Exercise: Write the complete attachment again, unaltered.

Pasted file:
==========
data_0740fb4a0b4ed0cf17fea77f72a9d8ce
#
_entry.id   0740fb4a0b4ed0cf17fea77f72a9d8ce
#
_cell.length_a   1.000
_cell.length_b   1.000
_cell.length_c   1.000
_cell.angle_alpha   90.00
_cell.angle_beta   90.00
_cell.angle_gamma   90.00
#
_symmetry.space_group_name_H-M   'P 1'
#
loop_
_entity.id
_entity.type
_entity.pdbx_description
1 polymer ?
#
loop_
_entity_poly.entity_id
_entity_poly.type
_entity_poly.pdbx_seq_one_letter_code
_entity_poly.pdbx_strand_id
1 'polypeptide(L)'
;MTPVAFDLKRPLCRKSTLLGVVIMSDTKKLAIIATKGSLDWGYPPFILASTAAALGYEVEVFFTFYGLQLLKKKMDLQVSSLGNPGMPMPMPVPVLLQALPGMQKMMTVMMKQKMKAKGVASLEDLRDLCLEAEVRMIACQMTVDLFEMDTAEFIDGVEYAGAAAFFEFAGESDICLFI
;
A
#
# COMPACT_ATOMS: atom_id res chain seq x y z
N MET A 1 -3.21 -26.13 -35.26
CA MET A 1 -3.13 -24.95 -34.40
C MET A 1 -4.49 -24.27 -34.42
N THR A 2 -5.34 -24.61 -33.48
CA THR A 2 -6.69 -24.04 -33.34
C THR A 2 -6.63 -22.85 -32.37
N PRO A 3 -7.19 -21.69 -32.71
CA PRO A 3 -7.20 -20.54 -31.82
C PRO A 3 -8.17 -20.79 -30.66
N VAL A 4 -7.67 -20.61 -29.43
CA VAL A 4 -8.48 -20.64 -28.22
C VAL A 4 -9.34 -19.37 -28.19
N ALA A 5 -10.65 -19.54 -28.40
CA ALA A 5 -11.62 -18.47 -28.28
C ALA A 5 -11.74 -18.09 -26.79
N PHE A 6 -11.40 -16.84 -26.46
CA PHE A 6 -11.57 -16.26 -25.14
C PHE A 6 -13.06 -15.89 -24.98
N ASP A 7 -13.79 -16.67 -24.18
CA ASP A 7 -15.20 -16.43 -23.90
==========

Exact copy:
data_0740fb4a0b4ed0cf17fea77f72a9d8ce
#
_entry.id   0740fb4a0b4ed0cf17fea77f72a9d8ce
#
_cell.length_a   1.000
_cell.length_b   1.000
_cell.length_c   1.000
_cell.angle_alpha   90.00
_cell.angle_beta   90.00
_cell.angle_gamma   90.00
#
_symmetry.space_group_name_H-M   'P 1'
#
loop_
_entity.id
_entity.type
_entity.pdbx_description
1 polymer ?
#
loop_
_entity_poly.entity_id
_entity_poly.type
_entity_poly.pdbx_seq_one_letter_code
_entity_poly.pdbx_strand_id
1 'polypeptide(L)'
;MTPVAFDLKRPLCRKSTLLGVVIMSDTKKLAIIATKGSLDWGYPPFILASTAAALGYEVEVFFTFYGLQLLKKKMDLQVSSLGNPGMPMPMPVPVLLQALPGMQKMMTVMMKQKMKAKGVASLEDLRDLCLEAEVRMIACQMTVDLFEMDTAEFIDGVEYAGAAAFFEFAGESDICLFI
;
A
#
# COMPACT_ATOMS: atom_id res chain seq x y z
N MET A 1 -3.21 -26.13 -35.26
CA MET A 1 -3.13 -24.95 -34.40
C MET A 1 -4.49 -24.27 -34.42
N THR A 2 -5.34 -24.61 -33.48
CA THR A 2 -6.69 -24.04 -33.34
C THR A 2 -6.63 -22.85 -32.37
N PRO A 3 -7.19 -21.69 -32.71
CA PRO A 3 -7.20 -20.54 -31.82
C PRO A 3 -8.17 -20.79 -30.66
N VAL A 4 -7.67 -20.61 -29.43
CA VAL A 4 -8.48 -20.64 -28.22
C VAL A 4 -9.34 -19.37 -28.19
N ALA A 5 -10.65 -19.54 -28.40
CA ALA A 5 -11.62 -18.47 -28.28
C ALA A 5 -11.74 -18.09 -26.79
N PHE A 6 -11.40 -16.84 -26.46
CA PHE A 6 -11.57 -16.26 -25.14
C PHE A 6 -13.06 -15.89 -24.98
N ASP A 7 -13.79 -16.67 -24.18
CA ASP A 7 -15.20 -16.43 -23.90